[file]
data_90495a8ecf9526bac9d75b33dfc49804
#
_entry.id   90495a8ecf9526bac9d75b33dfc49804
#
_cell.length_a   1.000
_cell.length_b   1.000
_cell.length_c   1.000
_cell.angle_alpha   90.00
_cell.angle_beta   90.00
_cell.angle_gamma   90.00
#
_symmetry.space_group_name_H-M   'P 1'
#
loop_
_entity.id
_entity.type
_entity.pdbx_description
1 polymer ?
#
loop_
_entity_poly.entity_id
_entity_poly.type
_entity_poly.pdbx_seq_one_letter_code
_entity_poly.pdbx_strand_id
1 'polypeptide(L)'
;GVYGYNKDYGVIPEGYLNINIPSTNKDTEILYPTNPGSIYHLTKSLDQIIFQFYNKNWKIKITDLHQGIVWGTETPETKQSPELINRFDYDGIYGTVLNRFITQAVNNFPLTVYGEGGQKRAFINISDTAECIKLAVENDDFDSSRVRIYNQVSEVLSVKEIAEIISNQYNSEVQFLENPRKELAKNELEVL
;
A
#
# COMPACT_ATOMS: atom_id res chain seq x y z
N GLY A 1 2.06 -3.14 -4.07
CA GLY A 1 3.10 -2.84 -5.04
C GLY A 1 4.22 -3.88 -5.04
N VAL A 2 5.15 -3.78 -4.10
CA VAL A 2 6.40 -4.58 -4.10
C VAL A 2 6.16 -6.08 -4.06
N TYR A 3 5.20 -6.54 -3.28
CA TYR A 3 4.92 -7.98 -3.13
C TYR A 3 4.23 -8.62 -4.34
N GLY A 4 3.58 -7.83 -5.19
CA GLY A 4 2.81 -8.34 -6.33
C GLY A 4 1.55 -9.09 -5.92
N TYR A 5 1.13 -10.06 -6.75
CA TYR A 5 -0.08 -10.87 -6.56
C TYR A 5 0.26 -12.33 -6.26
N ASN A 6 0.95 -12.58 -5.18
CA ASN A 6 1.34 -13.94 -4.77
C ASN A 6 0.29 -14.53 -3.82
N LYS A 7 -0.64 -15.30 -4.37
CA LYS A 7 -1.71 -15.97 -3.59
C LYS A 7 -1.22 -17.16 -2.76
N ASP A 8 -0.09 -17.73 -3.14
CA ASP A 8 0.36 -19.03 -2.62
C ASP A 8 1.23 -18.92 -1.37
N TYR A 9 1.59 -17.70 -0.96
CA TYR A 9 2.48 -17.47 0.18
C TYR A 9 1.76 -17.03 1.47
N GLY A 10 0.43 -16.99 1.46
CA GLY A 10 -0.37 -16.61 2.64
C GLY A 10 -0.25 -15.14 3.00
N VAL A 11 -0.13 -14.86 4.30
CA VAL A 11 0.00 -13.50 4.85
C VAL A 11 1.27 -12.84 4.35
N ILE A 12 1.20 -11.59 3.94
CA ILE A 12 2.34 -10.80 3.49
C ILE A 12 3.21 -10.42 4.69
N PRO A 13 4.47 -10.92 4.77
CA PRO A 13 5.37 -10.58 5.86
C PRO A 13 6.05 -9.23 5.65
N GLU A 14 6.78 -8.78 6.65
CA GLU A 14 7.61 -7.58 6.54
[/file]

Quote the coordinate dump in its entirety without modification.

data_90495a8ecf9526bac9d75b33dfc49804
#
_entry.id   90495a8ecf9526bac9d75b33dfc49804
#
_cell.length_a   1.000
_cell.length_b   1.000
_cell.length_c   1.000
_cell.angle_alpha   90.00
_cell.angle_beta   90.00
_cell.angle_gamma   90.00
#
_symmetry.space_group_name_H-M   'P 1'
#
loop_
_entity.id
_entity.type
_entity.pdbx_description
1 polymer ?
#
loop_
_entity_poly.entity_id
_entity_poly.type
_entity_poly.pdbx_seq_one_letter_code
_entity_poly.pdbx_strand_id
1 'polypeptide(L)'
;GVYGYNKDYGVIPEGYLNINIPSTNKDTEILYPTNPGSIYHLTKSLDQIIFQFYNKNWKIKITDLHQGIVWGTETPETKQSPELINRFDYDGIYGTVLNRFITQAVNNFPLTVYGEGGQKRAFINISDTAECIKLAVENDDFDSSRVRIYNQVSEVLSVKEIAEIISNQYNSEVQFLENPRKELAKNELEVL
;
A
#
# COMPACT_ATOMS: atom_id res chain seq x y z
N GLY A 1 2.06 -3.14 -4.07
CA GLY A 1 3.10 -2.84 -5.04
C GLY A 1 4.22 -3.88 -5.04
N VAL A 2 5.15 -3.78 -4.10
CA VAL A 2 6.40 -4.58 -4.10
C VAL A 2 6.16 -6.08 -4.06
N TYR A 3 5.20 -6.54 -3.28
CA TYR A 3 4.92 -7.98 -3.13
C TYR A 3 4.23 -8.62 -4.34
N GLY A 4 3.58 -7.83 -5.19
CA GLY A 4 2.81 -8.34 -6.33
C GLY A 4 1.55 -9.09 -5.92
N TYR A 5 1.13 -10.06 -6.75
CA TYR A 5 -0.08 -10.87 -6.56
C TYR A 5 0.26 -12.33 -6.26
N ASN A 6 0.95 -12.58 -5.18
CA ASN A 6 1.34 -13.94 -4.77
C ASN A 6 0.29 -14.53 -3.82
N LYS A 7 -0.64 -15.30 -4.37
CA LYS A 7 -1.71 -15.97 -3.59
C LYS A 7 -1.22 -17.16 -2.76
N ASP A 8 -0.09 -17.73 -3.14
CA ASP A 8 0.36 -19.03 -2.62
C ASP A 8 1.23 -18.92 -1.37
N TYR A 9 1.59 -17.70 -0.96
CA TYR A 9 2.48 -17.47 0.18
C TYR A 9 1.76 -17.03 1.47
N GLY A 10 0.43 -16.99 1.46
CA GLY A 10 -0.37 -16.61 2.64
C GLY A 10 -0.25 -15.14 3.00
N VAL A 11 -0.13 -14.86 4.30
CA VAL A 11 0.00 -13.50 4.85
C VAL A 11 1.27 -12.84 4.35
N ILE A 12 1.20 -11.59 3.94
CA ILE A 12 2.34 -10.80 3.49
C ILE A 12 3.21 -10.42 4.69
N PRO A 13 4.47 -10.92 4.77
CA PRO A 13 5.37 -10.58 5.86
C PRO A 13 6.05 -9.23 5.65
N GLU A 14 6.78 -8.78 6.65
CA GLU A 14 7.61 -7.58 6.54